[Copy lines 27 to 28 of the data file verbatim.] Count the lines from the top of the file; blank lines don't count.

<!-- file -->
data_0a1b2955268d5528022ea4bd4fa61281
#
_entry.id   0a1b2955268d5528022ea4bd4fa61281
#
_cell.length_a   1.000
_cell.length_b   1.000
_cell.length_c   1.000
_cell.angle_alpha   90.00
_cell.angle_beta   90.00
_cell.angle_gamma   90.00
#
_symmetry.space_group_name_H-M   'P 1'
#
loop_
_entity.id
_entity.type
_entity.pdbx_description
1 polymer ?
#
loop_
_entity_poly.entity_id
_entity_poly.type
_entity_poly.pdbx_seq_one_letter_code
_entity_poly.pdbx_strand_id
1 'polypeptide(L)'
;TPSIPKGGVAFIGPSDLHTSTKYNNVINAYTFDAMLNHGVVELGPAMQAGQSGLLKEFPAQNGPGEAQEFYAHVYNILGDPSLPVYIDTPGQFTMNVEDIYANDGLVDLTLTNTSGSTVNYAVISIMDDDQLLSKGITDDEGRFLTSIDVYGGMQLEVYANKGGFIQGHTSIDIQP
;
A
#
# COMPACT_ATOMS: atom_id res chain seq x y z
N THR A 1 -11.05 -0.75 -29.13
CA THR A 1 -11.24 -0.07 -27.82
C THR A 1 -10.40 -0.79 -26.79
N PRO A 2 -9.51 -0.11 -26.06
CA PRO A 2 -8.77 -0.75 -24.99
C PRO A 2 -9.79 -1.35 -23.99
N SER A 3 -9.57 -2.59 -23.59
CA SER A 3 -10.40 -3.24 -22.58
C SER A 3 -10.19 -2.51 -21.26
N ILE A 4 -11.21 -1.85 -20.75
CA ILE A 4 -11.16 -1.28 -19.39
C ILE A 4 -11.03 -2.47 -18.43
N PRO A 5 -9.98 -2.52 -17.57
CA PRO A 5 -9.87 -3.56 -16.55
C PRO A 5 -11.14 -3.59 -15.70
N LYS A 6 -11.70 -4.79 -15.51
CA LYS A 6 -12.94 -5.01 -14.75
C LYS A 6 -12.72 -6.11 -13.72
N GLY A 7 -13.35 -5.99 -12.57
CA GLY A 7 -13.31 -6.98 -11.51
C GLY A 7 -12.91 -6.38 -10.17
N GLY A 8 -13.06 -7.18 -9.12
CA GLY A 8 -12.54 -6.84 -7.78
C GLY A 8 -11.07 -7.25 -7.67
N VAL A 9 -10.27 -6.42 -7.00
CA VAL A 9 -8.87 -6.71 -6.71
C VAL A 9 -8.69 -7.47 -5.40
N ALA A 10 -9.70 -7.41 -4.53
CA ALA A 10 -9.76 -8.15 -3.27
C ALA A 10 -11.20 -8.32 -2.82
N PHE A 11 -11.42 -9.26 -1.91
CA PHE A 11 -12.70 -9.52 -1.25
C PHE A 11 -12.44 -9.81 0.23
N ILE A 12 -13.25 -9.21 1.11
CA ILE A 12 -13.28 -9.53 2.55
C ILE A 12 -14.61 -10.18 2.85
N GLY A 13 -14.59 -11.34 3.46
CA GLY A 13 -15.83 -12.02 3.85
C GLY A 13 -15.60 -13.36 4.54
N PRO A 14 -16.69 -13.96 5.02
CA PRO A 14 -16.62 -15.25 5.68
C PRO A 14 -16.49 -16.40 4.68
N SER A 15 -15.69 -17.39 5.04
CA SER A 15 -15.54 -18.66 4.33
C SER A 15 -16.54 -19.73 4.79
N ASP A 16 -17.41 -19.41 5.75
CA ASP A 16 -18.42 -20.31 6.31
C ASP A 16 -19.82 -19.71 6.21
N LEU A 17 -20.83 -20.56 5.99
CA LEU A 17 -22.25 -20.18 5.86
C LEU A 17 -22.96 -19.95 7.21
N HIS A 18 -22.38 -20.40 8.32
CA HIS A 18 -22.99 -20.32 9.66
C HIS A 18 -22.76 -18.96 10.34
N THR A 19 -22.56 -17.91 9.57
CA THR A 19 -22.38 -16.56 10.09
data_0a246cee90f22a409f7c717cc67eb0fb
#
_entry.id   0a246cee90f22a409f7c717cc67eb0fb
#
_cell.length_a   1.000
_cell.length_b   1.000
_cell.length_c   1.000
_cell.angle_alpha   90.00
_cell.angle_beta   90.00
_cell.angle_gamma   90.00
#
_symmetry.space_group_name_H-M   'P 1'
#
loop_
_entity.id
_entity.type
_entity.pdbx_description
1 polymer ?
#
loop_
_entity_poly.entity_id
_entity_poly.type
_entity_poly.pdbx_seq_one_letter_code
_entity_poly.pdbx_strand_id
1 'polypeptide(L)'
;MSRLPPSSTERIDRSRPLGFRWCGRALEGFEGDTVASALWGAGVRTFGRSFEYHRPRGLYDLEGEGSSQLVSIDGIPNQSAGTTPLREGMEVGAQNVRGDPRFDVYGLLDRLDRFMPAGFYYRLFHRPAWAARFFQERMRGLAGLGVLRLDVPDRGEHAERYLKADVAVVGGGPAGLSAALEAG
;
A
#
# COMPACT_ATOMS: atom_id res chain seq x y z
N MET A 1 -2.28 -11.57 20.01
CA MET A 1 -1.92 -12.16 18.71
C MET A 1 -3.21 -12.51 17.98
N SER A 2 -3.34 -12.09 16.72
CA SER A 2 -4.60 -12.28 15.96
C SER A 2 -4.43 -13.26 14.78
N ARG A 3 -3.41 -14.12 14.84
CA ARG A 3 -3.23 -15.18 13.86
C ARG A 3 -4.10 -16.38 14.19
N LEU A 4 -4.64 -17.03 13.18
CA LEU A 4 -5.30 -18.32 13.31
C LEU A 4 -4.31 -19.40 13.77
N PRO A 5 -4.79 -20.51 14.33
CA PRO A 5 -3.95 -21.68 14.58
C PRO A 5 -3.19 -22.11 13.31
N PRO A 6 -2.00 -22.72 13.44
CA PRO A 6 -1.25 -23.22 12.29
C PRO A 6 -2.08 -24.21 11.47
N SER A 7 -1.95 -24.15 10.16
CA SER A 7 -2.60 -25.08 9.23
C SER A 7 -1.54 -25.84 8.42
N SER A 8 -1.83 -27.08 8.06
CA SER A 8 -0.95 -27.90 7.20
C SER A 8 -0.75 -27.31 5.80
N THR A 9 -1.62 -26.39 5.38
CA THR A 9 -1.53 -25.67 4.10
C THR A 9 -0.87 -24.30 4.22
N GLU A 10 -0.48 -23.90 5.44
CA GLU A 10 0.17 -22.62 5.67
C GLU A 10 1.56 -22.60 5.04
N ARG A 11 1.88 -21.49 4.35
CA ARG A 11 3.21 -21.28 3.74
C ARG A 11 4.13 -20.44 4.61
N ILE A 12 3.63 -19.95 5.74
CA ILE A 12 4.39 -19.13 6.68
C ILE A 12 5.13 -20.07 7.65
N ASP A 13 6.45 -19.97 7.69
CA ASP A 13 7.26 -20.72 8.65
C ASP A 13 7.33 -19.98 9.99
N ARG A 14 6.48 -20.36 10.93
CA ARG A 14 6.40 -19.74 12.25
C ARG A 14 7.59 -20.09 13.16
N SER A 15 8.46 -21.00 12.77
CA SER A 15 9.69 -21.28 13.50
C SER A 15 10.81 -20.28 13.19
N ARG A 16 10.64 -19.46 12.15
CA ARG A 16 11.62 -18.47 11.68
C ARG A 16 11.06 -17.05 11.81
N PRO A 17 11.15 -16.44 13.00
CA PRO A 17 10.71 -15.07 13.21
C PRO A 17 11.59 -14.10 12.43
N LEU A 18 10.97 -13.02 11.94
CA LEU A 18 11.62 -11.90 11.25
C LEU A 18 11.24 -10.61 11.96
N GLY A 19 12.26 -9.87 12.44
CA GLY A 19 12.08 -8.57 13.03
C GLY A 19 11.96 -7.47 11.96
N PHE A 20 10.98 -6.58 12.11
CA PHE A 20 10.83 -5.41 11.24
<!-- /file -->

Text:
;
A